by TARA MOSS
On Friday I was honoured to open the 4th biennial Breathing New Life Into Maternity Care conference in Melbourne as part of my role as UNICEF Patron for Breastfeeding for the Baby Friendly Health Initiative (BFHI).
So, why breastfeeding and why do we need a baby friendly initiative in Australia?
The good news is that Australian women have the legal right to breastfeed anytime, anywhere their child needs it. The other good news is that our exclusive breastfeeding rate at the medically recommended six month mark has risen from 14% to 15% in the past year. This is great progress. Unfortunately though, that 15% exclusive breastfeeding rate is still half the world average and with the importance of breastfeeding now very well documented, the World Health Organisation, UNICEF and health practitioners nationwide are hoping to raise breastfeeding rates.
Consider this: The 2010 Infant Feeding Survey conducted by the Australian Institute of Health and Welfare found that more than 9 out of 10 mothers in Australia want to breastfeed.The Survey also found that the majority of women quit breastfeeding before they chose to.Our excellent breastfeeding initiation rate of 96% drops to only 15% at the recommended six months. It drops quickly and it drops quickest in lower socio-economic groups. Why? According to the Survey, the common reasons for not breastfeeding include ‘previously unsuccessful experience’, ‘so my partner can share feeding’ and ‘infant formula as good as breast milk’.
For women in some areas of Australia the importance of breast milk is well understood but a lack of breastfeeding support sees them forced to quit when common problems arise, leaving them frustrated and disappointed. For others, the differences between breast milk and formula, particularly the protective aspects of breast milk – like mum’s valuable antibodies and immune cells – are simply not understood.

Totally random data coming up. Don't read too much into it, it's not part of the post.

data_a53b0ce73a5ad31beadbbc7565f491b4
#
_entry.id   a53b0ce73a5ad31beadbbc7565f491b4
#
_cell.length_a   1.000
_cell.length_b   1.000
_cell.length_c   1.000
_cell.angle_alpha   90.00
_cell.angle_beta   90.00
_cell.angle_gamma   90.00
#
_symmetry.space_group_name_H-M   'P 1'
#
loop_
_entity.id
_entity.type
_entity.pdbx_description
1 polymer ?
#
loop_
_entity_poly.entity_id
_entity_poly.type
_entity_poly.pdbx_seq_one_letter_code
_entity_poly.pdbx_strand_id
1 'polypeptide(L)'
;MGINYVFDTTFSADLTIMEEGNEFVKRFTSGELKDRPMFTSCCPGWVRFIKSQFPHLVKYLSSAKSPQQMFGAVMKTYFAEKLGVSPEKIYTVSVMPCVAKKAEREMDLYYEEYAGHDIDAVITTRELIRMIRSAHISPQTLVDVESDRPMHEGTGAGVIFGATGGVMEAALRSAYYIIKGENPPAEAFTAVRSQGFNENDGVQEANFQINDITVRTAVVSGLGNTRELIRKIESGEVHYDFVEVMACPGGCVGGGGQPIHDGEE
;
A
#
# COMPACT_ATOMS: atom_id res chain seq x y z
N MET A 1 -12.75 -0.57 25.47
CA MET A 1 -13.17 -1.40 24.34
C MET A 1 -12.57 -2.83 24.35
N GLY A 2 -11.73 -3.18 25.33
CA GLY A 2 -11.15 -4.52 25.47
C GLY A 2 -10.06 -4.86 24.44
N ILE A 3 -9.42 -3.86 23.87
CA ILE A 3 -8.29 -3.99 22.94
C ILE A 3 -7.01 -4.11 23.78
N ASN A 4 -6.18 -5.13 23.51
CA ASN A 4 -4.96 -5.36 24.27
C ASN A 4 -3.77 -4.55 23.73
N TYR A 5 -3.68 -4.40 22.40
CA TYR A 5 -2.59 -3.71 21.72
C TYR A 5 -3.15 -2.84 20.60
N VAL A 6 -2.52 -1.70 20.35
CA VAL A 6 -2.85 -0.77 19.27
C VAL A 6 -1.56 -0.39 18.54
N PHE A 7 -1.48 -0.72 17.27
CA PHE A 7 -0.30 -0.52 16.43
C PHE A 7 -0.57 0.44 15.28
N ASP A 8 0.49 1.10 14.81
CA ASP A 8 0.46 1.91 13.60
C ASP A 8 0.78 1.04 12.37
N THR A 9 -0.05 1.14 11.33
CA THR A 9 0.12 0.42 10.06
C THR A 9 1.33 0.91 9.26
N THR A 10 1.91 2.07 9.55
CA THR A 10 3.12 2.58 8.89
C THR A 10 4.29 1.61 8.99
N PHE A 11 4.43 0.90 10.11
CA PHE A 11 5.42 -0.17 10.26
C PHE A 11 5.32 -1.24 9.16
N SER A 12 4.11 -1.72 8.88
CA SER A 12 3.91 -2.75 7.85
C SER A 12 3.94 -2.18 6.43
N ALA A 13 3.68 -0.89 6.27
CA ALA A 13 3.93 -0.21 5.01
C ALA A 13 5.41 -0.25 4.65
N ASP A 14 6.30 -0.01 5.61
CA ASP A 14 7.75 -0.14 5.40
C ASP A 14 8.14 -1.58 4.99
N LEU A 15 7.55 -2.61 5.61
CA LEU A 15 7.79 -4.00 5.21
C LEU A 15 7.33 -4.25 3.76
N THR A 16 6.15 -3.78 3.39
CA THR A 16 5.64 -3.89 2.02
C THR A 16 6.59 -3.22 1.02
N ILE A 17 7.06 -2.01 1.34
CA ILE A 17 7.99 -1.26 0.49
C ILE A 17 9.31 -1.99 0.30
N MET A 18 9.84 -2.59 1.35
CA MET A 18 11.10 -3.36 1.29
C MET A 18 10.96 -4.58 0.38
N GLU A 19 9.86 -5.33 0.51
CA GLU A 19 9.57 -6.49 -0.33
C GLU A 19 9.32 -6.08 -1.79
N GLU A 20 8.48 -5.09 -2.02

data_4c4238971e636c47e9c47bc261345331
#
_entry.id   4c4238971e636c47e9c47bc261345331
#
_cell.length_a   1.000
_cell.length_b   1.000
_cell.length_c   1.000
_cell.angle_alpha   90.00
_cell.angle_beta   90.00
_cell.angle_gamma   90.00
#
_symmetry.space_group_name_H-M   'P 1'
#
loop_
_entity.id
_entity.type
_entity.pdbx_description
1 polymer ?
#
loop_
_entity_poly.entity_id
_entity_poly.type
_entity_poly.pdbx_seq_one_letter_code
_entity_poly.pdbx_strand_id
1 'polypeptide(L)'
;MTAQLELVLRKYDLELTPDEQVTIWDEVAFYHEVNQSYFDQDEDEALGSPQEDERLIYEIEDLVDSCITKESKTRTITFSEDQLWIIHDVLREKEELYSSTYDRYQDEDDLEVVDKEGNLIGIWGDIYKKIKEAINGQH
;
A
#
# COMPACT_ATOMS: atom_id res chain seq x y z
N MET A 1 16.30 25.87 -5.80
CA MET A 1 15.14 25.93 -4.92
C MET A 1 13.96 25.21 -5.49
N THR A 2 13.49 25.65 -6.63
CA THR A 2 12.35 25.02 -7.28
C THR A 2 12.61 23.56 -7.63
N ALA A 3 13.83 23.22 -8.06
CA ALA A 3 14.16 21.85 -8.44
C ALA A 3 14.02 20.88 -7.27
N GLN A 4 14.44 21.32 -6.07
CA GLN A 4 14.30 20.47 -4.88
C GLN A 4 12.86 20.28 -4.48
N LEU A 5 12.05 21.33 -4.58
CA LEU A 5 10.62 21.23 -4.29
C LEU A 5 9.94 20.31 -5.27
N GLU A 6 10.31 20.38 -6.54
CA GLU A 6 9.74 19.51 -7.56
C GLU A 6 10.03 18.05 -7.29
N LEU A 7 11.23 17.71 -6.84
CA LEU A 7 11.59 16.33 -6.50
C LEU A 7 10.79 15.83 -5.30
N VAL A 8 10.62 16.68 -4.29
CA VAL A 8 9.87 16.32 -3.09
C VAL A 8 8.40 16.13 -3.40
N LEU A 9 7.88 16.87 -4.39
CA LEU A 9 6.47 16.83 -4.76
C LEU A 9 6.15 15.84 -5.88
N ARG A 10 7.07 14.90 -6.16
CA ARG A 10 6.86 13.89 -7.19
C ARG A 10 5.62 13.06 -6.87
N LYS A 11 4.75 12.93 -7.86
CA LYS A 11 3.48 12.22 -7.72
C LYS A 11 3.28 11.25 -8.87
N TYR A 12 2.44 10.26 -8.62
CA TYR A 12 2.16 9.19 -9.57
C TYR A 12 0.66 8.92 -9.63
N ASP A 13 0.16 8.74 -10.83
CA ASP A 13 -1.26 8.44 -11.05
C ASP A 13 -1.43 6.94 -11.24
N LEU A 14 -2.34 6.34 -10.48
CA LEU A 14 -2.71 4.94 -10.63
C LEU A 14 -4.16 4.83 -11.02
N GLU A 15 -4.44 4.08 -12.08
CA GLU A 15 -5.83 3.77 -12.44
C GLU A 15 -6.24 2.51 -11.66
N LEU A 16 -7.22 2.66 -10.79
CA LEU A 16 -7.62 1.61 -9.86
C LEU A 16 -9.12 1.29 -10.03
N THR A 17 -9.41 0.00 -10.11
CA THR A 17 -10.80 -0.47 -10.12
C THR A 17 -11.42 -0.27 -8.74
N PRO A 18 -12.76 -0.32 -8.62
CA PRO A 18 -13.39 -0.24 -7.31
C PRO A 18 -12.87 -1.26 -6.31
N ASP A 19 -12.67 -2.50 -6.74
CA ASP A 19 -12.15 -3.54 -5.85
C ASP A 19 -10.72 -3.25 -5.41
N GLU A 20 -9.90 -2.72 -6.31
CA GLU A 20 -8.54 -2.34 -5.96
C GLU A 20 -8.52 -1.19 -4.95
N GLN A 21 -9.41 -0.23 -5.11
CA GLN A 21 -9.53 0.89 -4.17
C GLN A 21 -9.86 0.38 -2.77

We also know that return to work remains a major barrier for many breastfeeding mothers. A fantastic program called Breastfeeding Friendly Workplaces (unrelated to BFHI), encourages businesses to put basic protocols in place to allow breastfeeding breaks or to have a place to store expressed breast milk at work, all of which makes good ethical sense but also good business sense. But until more businesses become baby friendly and breastfeeding friendly, many women will continue to feel that they are faced with tough choices about how to combine breastfeeding and work.
A breastfeeding friendly culture is clearly important for Australia and Australian women want it. And a breastfeeding culture is not just a culture that supports the initiation of breastfeeding, but that also supports continued breastfeeding and everything that involves.